Stopping at Cornwall barely sufficient time to land and receive passengers and baggage and a most delightful ride through the Lake St. Francis, as the river is called from Cornwall to Coteau du Lac— a distance of thirty miles—the average width of the stream from shore to shore being five miles, in many places being nearly eight, the lake proper terminating at Coteau Landing. A magnificent view of the Canada Atlantic railway bridge across the river is obtained from this point. After passing through the swing the Coteau Cedar, split Rock and Cascade rapids, none of which are serious, but extremely grand, especially so those of the Cascade, where numerous white crests foam upon the dark waters, and the short, rapid waves give the true sea motion to the boat and many find comfort upon the cabin settees. This series of four rapids have a descent (so stated) of 83 1/2 feet in a distance of 11 miles, when the shores again widen, forming Lake Louis, into which the black turbulent waters of the Ottawa river empty.
The next interesting feature is the Canadian Pacific railroad bridge which spans the river Lachine to Caughnawaga, an Indian village of much note and so named after the tribe known as "praying Indians," or the Caughnawaga [Kahnawake Mohawk--CC editor]. The village presents a marked degree of frugality and the structures are built of stone. A minute examination, however, is impossible since from this point the current rapidly gathers momentum. Attention is directed to the operations of the two pilots (the veteran, William McGannan, having come on board at Coteau Landing) the scathing waters in the foreground of the channel, the plunging and swerving of the craft as each realizes that the famous Lachine Rapids are to be encountered. It is pleasant yet serio-comic sublime. The deck hands are kept busily at work changing the huge casks and other heavy freight in the forepart of the lower deck from side to side or "even'er-up" as is boatman's parlance.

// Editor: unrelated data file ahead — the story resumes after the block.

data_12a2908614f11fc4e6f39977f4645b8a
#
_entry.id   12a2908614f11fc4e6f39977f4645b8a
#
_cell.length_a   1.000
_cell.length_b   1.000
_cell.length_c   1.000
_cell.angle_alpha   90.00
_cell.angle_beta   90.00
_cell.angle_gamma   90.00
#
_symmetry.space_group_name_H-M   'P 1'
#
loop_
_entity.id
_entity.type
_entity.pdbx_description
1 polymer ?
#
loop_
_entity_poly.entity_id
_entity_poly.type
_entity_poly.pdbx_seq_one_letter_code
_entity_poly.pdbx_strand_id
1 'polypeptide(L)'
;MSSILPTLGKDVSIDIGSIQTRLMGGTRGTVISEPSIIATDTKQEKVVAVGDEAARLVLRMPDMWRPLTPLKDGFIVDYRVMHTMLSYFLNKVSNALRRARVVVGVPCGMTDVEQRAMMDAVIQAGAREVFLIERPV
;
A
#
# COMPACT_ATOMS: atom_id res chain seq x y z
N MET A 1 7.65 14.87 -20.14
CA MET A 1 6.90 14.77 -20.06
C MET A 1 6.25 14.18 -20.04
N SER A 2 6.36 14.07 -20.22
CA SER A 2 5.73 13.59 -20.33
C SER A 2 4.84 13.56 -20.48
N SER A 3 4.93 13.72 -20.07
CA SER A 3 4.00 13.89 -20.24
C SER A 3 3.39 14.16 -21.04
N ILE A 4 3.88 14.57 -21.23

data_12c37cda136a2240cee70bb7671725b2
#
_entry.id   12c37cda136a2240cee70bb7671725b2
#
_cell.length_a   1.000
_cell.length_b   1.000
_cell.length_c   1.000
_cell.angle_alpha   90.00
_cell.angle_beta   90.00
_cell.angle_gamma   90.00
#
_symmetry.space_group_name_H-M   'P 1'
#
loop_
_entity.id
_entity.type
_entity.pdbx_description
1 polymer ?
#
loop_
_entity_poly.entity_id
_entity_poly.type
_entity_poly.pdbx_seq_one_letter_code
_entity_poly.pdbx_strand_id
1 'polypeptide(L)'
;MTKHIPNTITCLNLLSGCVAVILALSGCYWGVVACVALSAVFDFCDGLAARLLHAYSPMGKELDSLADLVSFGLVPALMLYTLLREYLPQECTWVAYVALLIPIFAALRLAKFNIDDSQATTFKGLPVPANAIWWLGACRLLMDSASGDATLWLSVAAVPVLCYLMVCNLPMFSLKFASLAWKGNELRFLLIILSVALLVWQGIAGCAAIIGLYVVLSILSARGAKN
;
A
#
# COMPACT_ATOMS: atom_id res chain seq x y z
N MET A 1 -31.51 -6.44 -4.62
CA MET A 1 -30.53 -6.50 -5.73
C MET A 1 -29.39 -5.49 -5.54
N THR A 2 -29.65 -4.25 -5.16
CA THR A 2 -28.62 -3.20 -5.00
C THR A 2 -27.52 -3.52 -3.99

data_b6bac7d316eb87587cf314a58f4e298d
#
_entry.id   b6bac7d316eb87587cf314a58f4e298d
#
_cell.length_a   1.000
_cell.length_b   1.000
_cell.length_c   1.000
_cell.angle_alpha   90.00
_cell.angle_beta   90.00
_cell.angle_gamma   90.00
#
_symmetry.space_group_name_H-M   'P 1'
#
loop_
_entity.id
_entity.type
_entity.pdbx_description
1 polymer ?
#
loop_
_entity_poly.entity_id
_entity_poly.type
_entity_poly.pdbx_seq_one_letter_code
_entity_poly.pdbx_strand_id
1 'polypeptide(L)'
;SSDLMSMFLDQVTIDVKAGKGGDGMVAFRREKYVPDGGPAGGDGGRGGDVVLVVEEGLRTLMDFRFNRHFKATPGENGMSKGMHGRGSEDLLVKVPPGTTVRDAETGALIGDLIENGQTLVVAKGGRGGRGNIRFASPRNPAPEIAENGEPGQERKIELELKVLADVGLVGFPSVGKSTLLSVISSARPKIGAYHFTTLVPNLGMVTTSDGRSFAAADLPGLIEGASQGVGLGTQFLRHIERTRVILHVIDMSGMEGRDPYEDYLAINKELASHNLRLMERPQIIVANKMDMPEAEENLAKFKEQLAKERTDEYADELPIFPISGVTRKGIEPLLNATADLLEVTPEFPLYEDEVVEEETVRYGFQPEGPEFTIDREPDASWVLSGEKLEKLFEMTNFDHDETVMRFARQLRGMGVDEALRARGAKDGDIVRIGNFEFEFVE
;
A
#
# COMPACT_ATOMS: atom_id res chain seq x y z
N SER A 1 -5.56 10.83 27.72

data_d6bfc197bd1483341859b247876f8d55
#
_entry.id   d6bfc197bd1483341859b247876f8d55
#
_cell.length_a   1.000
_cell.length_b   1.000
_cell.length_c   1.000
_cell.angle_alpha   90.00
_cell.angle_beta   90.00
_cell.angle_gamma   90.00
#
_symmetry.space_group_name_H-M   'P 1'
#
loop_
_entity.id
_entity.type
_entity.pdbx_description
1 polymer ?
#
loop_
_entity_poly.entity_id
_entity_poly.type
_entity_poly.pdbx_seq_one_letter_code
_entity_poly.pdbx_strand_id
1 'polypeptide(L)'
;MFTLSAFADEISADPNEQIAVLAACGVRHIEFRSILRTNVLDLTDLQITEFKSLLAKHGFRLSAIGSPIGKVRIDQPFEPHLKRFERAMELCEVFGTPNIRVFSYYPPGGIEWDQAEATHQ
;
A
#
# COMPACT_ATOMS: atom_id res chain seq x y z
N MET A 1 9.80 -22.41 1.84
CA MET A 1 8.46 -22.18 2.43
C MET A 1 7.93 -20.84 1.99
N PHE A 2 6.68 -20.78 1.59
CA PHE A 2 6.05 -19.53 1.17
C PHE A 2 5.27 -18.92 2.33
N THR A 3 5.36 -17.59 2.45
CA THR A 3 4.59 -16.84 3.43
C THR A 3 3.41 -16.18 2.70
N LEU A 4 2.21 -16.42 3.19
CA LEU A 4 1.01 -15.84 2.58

Montreal city is now the centre of sight-gazing, the rapids being far in our wake, Mount Royal, forming a harmonious background to the numerous church domes, towers and massive stone structures rising from different parts of the city. Victoria Bridge (railroad) also lays in our path and a grand view of this steel structure is obtained as the boat passes under. A detour of the boat affords a view of the wharves before the Algerian is brought to, alongside her dock, when short time in reaching a hotel marks the American tourist.
The course of the mail boat as the steamer route is [sailed], is along the north shore in Canadian possessions as well as prior to reaching Cornwell. The day was somewhat cool after the rain of Saturday, yet the sun was bright and a safe trip was made.
F. [reporter's initial.]
To Sylvan Beach.
Once more the Elmira, Cortland & Northern Railroad Co. will run another of their popular excursions Sunday, July 26th, to Sylvan Beach and return from Cortland and the following stations. Fare for the round trip, 75 cents. Train leaves Cortland at 7:20 A. M., East Homer, 7:35; Truxton, 7:45; Cuyler, 7:57; DeRuyter, 8:06; Shed's Corners, 8:16; Woodstock, 8:24; Delphi, 8:28; Rippleton, 8:34, arriving at the Beach 9:41. Train leaves the Beach at 5:20 P. M., arriving at Cortland at 8:00 o'clock, giving seven full hours at the Beach. For further particulars inquire of local agents.